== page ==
updated 08/11/1997 AT 01:00 AM EDT
•originally published 08/11/1997 AT 01:00 AM EDT
Last Friday night, July 25, the table bore a hand-lettered place card that read: "In Honor of Mr. Hogan, This Table Is Reserved." Hogan, 84, fighting Alzheimer's and cancer, had died that morning. He hadn't played competitively since 1971, but he was far from forgotten. "Golf," says Jack Nicklaus, "has lost the best shotmaker the game has ever seen."
And perhaps the most courageous. In 1949, after a near-fatal automobile collision, doctors told him he'd be lucky to walk again. After the accident, Hogan played just a few tournaments a year. But, in what a golf correspondent for The New York Times called "one of the most outstanding feats in the annals of sports," he won the 1950 U.S. Open. His 63 victories—including the Masters, the U.S. Open, the PGA Championship and the British Open—rank him third all-time behind Sam Snead and Nicklaus. "He asked no quarter and he gave none," says Byron Nelson, 85, another links legend.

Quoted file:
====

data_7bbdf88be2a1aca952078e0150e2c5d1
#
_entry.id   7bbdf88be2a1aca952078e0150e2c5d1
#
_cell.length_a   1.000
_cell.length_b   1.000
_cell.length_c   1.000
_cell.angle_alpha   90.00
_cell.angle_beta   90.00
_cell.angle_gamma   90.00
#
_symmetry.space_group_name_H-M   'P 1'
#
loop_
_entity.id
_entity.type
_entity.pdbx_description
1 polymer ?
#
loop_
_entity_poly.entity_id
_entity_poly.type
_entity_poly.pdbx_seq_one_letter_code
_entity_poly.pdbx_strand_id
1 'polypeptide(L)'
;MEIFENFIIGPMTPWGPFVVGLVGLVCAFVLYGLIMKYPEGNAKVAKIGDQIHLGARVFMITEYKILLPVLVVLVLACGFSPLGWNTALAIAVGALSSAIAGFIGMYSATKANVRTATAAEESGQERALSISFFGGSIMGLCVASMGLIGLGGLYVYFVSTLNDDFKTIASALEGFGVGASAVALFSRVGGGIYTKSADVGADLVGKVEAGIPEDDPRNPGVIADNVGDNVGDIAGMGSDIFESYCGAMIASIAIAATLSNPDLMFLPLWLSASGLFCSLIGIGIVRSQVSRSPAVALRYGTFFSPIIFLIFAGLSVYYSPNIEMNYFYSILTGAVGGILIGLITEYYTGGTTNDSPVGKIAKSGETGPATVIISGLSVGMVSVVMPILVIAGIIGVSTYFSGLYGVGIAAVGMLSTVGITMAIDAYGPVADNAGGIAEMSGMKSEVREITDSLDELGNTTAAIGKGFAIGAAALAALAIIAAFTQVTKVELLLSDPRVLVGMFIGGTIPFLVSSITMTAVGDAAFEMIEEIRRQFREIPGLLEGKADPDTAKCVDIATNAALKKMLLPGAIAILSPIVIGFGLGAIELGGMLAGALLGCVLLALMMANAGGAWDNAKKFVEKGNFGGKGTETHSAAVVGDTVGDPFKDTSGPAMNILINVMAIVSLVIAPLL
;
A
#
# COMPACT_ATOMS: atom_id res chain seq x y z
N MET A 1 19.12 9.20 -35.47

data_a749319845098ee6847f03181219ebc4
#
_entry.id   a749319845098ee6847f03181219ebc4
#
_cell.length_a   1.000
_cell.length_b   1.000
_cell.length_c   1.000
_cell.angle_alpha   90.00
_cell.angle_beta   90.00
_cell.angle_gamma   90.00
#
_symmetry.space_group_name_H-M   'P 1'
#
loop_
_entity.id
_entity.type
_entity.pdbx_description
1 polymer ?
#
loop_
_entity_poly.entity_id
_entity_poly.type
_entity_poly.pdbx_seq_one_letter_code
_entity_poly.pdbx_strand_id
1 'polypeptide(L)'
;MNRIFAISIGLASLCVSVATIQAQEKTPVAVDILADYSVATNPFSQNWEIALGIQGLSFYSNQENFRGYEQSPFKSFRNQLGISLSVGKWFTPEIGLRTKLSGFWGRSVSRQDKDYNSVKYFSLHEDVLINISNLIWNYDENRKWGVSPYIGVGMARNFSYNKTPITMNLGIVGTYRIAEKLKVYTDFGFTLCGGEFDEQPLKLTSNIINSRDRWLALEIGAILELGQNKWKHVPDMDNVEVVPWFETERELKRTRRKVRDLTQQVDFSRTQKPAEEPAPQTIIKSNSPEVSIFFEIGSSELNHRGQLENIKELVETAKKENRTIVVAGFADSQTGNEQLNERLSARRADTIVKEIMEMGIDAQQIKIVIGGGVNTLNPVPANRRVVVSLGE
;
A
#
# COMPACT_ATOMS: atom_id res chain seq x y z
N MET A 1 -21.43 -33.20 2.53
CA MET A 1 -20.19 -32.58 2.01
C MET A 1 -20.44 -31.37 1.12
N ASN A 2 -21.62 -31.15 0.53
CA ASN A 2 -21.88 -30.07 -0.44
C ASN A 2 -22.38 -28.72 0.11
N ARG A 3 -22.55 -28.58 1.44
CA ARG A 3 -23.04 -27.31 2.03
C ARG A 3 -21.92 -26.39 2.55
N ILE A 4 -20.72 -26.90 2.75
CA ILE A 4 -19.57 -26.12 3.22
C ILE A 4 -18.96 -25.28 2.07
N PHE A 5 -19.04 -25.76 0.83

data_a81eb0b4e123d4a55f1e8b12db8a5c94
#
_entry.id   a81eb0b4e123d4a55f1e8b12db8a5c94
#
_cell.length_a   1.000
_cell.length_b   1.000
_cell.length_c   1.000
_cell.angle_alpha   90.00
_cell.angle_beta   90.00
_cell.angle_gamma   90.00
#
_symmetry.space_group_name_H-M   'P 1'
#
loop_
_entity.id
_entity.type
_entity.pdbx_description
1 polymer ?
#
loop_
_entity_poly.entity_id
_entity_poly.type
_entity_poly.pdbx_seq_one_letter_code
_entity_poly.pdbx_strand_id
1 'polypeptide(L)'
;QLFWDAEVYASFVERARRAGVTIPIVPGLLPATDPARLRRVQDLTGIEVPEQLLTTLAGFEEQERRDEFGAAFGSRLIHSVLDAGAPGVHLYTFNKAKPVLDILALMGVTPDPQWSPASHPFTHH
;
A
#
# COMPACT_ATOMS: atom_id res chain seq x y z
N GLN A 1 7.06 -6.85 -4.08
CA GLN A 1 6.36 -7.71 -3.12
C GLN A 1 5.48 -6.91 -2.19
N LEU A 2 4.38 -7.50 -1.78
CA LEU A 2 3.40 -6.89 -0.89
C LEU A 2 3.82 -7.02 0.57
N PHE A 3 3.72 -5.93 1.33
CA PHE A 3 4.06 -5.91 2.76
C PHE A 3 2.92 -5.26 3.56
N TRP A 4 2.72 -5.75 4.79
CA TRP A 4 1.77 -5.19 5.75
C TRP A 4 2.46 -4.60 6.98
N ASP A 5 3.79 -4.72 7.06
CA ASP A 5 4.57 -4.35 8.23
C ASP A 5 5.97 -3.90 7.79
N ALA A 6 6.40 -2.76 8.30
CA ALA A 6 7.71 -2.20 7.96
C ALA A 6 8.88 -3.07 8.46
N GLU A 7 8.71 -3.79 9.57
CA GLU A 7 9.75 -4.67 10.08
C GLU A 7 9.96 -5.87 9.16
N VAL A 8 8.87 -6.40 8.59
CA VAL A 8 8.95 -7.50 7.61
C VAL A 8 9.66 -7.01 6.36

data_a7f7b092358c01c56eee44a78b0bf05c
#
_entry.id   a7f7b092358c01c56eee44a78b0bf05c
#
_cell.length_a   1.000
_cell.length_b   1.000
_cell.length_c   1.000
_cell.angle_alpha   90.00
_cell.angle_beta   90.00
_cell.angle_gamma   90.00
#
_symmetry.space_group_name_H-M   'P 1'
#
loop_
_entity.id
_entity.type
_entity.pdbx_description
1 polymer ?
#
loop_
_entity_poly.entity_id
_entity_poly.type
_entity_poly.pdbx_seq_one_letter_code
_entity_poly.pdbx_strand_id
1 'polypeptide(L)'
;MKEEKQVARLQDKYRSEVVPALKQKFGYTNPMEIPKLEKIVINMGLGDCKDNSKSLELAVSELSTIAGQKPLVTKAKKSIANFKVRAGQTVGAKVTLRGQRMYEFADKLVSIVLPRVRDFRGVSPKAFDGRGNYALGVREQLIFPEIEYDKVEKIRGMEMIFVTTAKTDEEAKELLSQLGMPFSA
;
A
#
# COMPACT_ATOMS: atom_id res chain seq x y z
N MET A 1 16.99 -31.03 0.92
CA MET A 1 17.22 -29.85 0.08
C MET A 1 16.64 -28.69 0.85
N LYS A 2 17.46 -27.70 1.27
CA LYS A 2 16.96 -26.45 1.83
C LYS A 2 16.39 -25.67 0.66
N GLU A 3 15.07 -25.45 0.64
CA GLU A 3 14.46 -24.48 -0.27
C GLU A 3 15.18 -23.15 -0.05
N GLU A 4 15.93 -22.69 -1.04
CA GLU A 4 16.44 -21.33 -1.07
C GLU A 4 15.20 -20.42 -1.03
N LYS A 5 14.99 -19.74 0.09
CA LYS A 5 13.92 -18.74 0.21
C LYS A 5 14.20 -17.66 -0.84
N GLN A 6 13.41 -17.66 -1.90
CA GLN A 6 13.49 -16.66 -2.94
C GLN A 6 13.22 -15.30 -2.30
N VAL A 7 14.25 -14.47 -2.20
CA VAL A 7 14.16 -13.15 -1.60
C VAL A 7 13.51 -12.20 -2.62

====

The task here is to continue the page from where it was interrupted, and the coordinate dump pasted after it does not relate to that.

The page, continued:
Hogan was born in Stephenville, Texas, the son of a blacksmith who committed suicide when Ben was 9. He learned to play while caddying for 65 cents a round. Perhaps because of his hapless childhood, he grew into a famously private and taciturn man. When Nick Faldo, a three-time Masters champion, flew to Fort Worth a few years back to ask the master for insight on how to win the U.S. Open, Hogan reportedly advised: "Shoot the lowest score."